Though there is an effort to increase girls’ school enrollment, lack of basic needs, like sanitary napkins that facilitate routine activities of girls at early adolescence, are observed to deter girls’ school attendance in rural Ethiopia. Special support for girl students, especially when they have their first menstruation, and separate, functioning sanitary facilities are necessities that should be in school at all times if gender equality and girls’ empowerment is to be achieved.

Menstrual Hygiene Management – WSSCC/UN Women Studies on Behaviour and Practices in Senegal, Niger and Cameroon, 2015. WSSCC. Link
The Joint Program on Gender, Hygiene, and Sanitation combines the expertise and technical skills of two institutions with different but complementary mandates with the common goal of having women’s voices heard in order to enable women and girls to achieve their human rights. Implemented in Senegal, Niger, and Cameroon, the program aims to establish a framework within which all women and girls in this region will be able to benefit in a sustained manner from WASH services.

The Effect of Wearing Sanitary Napkins of Different Thicknesses on Physiological and Psychological Responses in Muslim Females. J Physiol Anthropol. 2014; 33(1): 28. N Mohamed. Link
Menstruation is associated with significant unpleasantness, and wearing a sanitary napkin (SN) during menses causes discomfort. In addition, many Muslim women use a thick type of SN during menses due to the religious requirement that even disposable SNs be washed before disposal. Therefore, the objective of this study was to measure the physiological and psychological responses to wearing SNs of different thicknesses during menstruation and nonmenstruation phases at rest and during physical activity/exercise among Muslim women.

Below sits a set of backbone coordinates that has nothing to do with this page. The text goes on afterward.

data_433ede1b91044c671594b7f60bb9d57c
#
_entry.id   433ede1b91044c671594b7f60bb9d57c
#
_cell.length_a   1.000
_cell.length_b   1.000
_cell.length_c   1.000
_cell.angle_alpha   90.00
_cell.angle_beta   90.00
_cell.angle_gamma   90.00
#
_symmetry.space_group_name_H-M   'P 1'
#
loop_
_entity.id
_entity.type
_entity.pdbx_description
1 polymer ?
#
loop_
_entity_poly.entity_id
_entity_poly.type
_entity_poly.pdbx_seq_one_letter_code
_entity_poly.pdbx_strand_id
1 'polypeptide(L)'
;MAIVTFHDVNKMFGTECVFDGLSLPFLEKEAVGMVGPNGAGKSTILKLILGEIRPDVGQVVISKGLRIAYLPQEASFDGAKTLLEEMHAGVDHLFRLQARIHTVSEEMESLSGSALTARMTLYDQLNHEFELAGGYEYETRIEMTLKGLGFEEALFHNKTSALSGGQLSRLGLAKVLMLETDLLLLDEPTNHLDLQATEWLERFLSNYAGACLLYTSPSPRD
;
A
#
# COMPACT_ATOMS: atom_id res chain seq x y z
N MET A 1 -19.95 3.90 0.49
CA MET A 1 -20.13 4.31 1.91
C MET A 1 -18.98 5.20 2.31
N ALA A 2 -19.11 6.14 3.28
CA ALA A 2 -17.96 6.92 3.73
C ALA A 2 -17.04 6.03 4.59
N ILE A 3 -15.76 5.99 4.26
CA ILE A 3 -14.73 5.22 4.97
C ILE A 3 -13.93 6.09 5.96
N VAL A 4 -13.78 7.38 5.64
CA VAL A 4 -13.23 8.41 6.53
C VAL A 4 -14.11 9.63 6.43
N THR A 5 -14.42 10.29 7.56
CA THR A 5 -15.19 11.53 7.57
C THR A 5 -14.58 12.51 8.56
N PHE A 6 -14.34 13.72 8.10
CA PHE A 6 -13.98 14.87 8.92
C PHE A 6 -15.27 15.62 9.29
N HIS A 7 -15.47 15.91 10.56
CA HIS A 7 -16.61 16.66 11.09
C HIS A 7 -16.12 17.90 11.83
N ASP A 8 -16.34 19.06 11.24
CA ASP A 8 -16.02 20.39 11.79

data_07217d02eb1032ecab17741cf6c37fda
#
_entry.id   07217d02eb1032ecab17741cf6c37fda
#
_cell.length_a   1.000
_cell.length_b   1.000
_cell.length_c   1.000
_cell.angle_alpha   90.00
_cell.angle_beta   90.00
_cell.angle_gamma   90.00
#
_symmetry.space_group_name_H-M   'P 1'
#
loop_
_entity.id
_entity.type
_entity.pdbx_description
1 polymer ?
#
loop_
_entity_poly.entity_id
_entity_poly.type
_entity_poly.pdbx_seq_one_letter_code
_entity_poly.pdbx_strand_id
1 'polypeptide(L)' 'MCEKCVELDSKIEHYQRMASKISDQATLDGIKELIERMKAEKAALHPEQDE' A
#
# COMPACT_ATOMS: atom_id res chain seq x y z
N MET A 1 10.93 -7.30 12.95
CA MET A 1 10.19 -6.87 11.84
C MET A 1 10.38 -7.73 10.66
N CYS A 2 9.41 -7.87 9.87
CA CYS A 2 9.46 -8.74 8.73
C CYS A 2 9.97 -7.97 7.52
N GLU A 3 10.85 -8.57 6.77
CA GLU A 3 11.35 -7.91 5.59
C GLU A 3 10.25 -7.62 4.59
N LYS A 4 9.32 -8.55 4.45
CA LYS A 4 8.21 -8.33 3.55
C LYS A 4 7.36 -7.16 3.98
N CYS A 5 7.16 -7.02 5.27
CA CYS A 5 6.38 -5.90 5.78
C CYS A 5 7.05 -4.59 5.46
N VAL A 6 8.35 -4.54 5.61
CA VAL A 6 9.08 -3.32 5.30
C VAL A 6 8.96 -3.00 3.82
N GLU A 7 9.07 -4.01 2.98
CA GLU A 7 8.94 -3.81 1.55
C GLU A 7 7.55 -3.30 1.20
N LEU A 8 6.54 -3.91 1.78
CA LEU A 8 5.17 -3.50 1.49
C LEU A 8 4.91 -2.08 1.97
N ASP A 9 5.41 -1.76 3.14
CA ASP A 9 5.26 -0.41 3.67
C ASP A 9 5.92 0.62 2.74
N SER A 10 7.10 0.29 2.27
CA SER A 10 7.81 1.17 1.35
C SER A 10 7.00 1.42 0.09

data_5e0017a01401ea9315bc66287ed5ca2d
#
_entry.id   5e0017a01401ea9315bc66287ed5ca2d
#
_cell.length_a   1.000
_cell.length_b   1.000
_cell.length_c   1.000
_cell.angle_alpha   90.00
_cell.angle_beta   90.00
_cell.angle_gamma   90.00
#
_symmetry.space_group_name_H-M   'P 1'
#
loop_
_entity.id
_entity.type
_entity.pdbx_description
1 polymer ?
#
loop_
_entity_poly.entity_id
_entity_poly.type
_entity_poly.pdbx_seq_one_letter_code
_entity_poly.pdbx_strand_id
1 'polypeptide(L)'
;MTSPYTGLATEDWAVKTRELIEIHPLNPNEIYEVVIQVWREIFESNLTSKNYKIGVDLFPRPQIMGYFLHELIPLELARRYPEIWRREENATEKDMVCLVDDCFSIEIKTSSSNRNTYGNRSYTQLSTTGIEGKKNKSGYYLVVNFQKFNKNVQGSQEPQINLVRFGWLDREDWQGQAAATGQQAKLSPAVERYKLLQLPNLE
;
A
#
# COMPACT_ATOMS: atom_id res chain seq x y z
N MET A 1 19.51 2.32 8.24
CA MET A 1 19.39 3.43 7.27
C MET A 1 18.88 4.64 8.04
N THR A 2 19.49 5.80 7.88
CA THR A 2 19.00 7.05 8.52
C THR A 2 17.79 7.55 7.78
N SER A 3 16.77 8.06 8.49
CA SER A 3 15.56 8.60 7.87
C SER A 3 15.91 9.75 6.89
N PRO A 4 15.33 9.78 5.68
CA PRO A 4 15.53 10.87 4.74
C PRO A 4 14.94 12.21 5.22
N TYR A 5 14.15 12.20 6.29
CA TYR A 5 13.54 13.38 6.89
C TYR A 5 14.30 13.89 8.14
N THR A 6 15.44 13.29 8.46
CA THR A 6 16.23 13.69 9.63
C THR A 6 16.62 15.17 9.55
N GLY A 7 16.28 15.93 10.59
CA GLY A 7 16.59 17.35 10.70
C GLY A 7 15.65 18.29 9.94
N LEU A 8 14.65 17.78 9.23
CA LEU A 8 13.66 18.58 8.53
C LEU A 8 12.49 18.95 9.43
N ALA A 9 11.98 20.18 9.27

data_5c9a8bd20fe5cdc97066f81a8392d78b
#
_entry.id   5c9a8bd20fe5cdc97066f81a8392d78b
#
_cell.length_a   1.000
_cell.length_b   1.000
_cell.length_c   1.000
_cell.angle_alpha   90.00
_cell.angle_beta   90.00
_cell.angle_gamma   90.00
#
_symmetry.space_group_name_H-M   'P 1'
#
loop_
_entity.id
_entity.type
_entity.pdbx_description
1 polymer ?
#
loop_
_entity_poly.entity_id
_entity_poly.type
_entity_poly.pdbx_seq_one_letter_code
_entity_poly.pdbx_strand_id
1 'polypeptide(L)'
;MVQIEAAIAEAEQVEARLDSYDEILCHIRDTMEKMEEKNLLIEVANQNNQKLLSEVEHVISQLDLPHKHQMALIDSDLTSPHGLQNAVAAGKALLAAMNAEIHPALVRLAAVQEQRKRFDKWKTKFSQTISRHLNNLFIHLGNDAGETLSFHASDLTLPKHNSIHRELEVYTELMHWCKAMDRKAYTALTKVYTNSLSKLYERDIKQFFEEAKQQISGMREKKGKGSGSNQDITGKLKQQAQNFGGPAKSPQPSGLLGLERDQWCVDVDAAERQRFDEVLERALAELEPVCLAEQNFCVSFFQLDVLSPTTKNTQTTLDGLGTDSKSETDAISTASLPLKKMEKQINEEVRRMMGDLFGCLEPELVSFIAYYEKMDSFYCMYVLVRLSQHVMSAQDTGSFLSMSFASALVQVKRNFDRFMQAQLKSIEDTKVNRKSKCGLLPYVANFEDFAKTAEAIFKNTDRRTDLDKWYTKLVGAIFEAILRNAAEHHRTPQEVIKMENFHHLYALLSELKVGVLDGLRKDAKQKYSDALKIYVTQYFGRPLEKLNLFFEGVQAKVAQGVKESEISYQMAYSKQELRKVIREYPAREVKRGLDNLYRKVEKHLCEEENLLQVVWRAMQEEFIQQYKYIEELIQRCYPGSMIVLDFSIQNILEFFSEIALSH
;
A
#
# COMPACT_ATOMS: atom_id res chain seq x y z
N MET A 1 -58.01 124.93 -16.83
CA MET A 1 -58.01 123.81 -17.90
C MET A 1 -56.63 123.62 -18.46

VIDEOS

Dealing with Menstrual Hygiene for Peers: My Secret, 2015. UNICEF/Bolivia. Video
In 2012, UNICEF and the Center for Global Safe Water at Emory University initiated a program to support collaborative research focused specifically on exploring the MHM challenges faced by female students in Bolivia, the Philippines, Rwanda, and Sierra Leone. The project includes developing or strengthening MHM-related programming in schools in those countries.

Menstrual Hygiene Management in Schools, 2015. WASH in Schools. Video
This video gives an overview of MHM issues in schools.

WEBSITES

WASH United – Link
Whether a handwashing campaign around an international football tournament in Uganda, a traveling WASH carnival across northern India, a campaign in public toilets in Kenya, or our trademark WASH in Schools program, WASH United’s interventions always harness the power of fun, interactive games, superstar role models, and strictly positive communication.

The Kachra Project – Website | Facebook
The Kachra Project is a social movement to bring awareness among the people of India and bring all stakeholders of the garbage and waste management sectors together to push for policy change.

Menstrual Hygiene Day – Links
This website contains MHM fact sheets, advocacy materials, and other resources.

Society for Menstrual Cycle Research – Link
The Society for Menstrual Cycle Research is a nonprofit, interdisciplinary research organization. Membership includes researchers in the social and health sciences, humanities scholars, health care providers, policy makers, health activists, artists, and students with interests in the role of the menstrual cycle in women’s health and well-being.

One response to “WASHplus Weekly: Focus on Menstrual Hygiene Management

  1. Pingback: Donald Trump Blood Comment: Menstruation Is a Global Health Problem